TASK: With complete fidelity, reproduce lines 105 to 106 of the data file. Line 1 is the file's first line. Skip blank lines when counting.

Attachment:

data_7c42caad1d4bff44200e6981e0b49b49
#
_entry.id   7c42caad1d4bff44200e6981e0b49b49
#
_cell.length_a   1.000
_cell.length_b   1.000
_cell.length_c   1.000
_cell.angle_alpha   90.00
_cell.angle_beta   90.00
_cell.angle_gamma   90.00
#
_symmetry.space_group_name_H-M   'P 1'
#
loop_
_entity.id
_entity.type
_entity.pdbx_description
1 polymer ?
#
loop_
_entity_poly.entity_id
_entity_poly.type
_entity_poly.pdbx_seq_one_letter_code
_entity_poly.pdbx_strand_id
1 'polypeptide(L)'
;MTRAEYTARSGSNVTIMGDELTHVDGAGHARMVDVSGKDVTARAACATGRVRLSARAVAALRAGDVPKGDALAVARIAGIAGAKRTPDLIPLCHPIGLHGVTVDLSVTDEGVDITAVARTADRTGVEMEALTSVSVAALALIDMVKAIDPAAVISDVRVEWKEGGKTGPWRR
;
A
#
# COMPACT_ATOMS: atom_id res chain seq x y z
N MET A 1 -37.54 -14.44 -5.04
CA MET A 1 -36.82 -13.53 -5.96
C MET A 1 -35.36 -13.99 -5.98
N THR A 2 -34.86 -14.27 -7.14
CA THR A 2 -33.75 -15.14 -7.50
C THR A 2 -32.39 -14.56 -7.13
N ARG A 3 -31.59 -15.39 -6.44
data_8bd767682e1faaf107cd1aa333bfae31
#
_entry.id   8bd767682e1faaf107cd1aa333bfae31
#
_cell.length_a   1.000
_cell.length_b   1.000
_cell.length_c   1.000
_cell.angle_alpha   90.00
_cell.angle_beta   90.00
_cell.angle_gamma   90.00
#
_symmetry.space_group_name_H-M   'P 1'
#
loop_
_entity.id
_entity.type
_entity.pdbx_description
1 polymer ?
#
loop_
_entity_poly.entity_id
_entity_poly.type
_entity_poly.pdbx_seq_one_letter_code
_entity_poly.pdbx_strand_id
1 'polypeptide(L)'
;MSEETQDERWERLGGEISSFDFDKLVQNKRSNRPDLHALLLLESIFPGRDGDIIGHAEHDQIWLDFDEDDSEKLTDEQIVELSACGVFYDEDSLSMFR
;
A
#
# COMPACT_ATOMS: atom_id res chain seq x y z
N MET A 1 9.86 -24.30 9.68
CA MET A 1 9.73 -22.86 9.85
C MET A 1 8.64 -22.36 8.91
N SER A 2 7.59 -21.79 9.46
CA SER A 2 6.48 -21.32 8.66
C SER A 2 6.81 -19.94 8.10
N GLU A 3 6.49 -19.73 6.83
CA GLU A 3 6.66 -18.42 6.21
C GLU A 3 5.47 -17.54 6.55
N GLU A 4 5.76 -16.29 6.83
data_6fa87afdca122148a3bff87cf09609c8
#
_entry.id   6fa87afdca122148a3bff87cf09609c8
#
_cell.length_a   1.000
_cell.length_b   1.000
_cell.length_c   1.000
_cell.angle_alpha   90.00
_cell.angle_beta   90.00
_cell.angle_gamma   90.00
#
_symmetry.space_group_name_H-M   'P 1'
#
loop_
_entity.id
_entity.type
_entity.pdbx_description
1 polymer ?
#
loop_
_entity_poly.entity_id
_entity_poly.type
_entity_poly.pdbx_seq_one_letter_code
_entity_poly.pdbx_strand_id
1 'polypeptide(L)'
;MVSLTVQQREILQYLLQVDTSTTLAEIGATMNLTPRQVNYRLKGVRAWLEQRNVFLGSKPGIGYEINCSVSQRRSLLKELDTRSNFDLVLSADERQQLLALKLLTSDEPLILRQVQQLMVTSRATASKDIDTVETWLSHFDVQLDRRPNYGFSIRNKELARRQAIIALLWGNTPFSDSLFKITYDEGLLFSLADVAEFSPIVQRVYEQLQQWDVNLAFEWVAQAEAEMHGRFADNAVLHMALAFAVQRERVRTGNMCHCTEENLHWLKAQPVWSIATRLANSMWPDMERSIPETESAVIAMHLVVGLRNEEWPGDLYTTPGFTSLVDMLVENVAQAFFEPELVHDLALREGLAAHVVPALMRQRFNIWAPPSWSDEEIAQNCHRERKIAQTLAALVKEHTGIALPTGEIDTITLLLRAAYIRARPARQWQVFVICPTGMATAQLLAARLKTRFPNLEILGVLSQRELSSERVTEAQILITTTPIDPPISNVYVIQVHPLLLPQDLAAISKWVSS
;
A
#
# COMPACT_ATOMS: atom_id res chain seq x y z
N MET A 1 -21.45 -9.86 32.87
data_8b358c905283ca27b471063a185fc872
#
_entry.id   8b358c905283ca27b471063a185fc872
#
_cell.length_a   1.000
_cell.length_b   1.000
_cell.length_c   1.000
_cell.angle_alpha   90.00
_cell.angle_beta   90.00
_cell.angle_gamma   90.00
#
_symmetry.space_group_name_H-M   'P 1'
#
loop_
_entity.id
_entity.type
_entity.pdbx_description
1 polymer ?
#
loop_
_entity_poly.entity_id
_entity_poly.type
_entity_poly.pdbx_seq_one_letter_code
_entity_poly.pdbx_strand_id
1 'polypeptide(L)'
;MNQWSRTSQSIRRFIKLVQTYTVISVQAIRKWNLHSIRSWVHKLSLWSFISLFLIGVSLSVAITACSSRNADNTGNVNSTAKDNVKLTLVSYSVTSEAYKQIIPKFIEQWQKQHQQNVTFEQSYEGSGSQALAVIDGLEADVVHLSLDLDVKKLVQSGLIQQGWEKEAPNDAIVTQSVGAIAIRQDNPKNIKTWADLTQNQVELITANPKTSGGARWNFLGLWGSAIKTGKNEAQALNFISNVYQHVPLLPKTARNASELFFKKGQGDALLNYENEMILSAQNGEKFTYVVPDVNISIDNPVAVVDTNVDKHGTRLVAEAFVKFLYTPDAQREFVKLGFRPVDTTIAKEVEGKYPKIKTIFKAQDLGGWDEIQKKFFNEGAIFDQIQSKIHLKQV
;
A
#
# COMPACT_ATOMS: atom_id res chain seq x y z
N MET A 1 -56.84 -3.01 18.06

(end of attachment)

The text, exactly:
A
#